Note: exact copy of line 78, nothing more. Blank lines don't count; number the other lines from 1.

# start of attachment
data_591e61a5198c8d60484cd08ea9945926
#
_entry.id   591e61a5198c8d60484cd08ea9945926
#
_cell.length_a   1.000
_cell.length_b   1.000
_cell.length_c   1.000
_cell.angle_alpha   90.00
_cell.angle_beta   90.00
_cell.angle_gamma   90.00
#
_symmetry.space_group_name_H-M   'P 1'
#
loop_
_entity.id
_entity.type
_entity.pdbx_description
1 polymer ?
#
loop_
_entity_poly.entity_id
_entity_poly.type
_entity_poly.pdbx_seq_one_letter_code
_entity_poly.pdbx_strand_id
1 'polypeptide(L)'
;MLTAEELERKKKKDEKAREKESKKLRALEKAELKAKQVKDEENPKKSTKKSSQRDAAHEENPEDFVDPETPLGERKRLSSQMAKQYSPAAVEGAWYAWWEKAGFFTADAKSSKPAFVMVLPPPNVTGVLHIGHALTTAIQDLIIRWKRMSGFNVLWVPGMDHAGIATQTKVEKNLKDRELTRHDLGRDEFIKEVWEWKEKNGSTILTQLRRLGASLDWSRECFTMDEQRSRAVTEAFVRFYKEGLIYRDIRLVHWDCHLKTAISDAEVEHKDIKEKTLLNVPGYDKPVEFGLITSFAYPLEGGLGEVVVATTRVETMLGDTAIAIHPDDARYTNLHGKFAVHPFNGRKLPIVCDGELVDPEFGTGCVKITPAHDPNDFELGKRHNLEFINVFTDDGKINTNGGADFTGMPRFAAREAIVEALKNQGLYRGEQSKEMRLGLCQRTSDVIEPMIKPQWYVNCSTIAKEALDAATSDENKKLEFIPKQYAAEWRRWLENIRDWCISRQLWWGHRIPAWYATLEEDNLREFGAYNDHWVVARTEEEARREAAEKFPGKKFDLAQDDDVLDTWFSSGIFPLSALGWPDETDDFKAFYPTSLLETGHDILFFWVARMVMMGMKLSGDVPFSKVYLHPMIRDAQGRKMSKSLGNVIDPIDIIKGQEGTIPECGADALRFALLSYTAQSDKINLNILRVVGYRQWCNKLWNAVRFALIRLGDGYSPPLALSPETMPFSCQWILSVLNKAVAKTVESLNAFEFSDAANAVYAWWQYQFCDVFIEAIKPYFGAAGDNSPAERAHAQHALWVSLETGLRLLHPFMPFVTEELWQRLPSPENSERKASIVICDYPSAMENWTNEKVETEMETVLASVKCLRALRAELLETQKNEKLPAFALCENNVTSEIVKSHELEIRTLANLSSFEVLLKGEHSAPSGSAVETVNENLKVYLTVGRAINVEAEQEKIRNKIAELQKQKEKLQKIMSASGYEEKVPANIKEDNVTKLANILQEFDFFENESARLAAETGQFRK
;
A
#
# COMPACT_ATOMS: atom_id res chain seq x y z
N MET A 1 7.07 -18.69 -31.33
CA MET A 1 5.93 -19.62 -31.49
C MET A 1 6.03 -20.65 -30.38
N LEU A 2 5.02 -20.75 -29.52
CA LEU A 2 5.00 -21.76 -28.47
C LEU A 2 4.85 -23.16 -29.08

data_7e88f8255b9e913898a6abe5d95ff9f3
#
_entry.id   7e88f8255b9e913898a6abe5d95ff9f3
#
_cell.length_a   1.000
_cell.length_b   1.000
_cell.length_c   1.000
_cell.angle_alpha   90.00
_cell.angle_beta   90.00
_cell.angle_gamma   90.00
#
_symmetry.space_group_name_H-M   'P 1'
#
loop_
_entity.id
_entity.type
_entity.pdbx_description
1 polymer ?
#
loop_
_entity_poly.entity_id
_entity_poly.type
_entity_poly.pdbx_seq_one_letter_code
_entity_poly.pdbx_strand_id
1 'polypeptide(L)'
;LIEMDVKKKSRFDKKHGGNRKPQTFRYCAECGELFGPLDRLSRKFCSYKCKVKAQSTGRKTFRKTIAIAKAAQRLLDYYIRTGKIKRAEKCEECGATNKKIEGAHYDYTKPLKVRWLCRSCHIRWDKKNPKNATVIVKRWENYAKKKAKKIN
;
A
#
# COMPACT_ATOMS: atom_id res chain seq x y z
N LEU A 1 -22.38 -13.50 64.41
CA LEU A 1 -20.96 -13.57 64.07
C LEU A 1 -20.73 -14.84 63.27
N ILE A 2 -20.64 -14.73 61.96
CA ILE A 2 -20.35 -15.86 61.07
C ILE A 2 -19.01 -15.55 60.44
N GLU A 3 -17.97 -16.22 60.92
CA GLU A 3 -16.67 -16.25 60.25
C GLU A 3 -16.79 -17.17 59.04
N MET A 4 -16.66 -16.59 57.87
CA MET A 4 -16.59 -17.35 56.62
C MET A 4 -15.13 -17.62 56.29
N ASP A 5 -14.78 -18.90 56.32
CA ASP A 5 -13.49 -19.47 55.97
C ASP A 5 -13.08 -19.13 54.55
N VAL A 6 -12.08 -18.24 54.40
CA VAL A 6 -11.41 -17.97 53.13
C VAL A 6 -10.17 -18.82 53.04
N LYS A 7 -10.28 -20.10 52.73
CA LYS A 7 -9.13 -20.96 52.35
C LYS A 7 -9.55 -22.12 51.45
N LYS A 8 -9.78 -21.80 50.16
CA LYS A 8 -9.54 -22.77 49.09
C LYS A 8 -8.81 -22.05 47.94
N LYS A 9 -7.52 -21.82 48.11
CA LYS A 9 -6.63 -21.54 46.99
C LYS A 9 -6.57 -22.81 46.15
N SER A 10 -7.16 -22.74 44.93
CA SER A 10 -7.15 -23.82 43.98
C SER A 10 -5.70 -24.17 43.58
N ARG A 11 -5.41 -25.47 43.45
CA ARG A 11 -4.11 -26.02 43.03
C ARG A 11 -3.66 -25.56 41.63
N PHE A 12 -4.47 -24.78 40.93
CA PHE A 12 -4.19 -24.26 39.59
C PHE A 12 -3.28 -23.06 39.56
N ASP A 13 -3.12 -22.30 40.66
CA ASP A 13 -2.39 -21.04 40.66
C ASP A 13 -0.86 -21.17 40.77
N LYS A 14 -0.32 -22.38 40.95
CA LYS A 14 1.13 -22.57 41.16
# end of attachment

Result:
C MET A 4 -15.13 -17.62 56.29